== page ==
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Associate Professor of Sociology Ana Wahl uses census data in the classroom and in her research.


Making sense of the census

Sociologist explains the 2010 Census and why it matters

It's time again for Americans to stand up and be counted. In mid-March, census forms will be mailed or delivered to households across the country. Associate Professor of Sociology Ana Wahl, who studies housing patterns and racial integration in neighborhoods, explains the importance of the census, why fewer people may complete this year's survey, and how she uses census data in her research and teaching.

Why is the census important?

The census is, first and foremost, a population count that is conducted every 10 years. The United States has been conducting a census of the population since 1790. Census information is used to determine the number of seats a state holds in the U.S. House of Representatives.

In addition, the allocation of billions of dollars in federal spending for public services like hospitals, schools, senior centers, roads and other public works is based on the information collected through the census. Finally, marketing firms, non-profits and other organizations use the census routinely in their work.

Why is the census important historically?

Anyone who completes the census leaves behind a permanent record of his or her place in history. I recently found the original census manuscript on which my grandmother's household was recorded in 1930. That record indicates that she lived in a household with several older brothers who had worked in the mines of Pennsylvania, a common occupation for working class men at that time. Her mother, like many others, took in boarders to supplement the family income. The census record also indicates that my grandmother lived in an "ethnic enclave" of sorts where immigrants from all over Europe had settled. These pieces of information provide insight to her lived experience as well as that of many other Americans at that time.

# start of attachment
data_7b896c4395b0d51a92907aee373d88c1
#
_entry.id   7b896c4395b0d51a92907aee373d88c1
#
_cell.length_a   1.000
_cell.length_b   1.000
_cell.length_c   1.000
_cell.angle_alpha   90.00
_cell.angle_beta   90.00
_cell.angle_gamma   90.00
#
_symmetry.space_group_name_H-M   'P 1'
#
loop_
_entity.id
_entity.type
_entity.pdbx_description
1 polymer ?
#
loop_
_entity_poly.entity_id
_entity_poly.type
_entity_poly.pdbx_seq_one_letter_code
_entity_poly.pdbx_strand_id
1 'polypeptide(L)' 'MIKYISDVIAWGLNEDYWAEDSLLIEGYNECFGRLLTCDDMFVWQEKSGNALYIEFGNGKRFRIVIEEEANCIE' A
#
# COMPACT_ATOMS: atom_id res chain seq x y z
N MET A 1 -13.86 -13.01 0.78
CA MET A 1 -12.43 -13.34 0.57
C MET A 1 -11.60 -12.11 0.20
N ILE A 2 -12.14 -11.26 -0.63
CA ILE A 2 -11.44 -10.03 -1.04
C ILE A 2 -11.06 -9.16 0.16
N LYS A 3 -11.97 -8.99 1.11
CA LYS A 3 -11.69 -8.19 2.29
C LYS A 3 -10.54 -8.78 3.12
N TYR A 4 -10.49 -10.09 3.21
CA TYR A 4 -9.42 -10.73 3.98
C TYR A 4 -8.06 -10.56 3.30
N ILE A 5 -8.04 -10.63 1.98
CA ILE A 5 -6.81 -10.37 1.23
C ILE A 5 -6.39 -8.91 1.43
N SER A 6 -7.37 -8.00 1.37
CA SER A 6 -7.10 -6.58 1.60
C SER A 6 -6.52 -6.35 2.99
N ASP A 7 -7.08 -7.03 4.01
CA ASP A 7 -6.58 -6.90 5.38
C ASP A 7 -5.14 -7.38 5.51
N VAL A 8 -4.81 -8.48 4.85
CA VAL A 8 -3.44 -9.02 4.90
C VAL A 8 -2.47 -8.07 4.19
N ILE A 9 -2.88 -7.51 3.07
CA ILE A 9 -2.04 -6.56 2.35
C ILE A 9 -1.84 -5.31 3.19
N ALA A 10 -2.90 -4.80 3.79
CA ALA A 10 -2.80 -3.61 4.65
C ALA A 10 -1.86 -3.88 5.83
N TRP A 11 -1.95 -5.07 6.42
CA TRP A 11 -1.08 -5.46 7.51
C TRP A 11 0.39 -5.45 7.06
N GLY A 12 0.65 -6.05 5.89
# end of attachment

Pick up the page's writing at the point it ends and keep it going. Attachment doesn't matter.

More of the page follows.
What kinds of data are collected?

The census literally counts every person living in a "household" in the United States — or at least this is the goal. In this country, we have also collected information about the racial composition of each household every time we have conducted the decennial census. In this sense, the census is the most comprehensive source of statistical data about our multiracial/multicultural history.

In 1790, for example, each "head of household" was asked to report the number of free whites (broken down by gender) and slaves. In the last census, a "short form" was sent to each home address with six questions tapping the racial/ethnic composition of households as well as family composition. A "long form" that included more than 50 questions, was also sent to one out of every six households to collect information on household income, educational attainment, occupational attainment, commuting patterns, language use, and many other aspects of social and economic life.

How do you use census data in your research?

Census data is a key source of information about population demographics like race/ethnicity, poverty rates, educational attainment, home ownership and countless other aspects of our social and economic life. In my own research, I have used census data on the racial composition of neighborhoods to examine residential segregation across time and place. I use census data to determine if neighborhoods in cities like Winston-Salem are significantly less segregated than they were 20 years ago. This represents one of the most important ways that sociologists can tap the gains we have made in the post-Civil Rights era — and, of course, this research also indicates that much work remains if we are to live in meaningfully integrated neighborhoods. Without census data, we would be unable to systematically measure residential segregation and integration.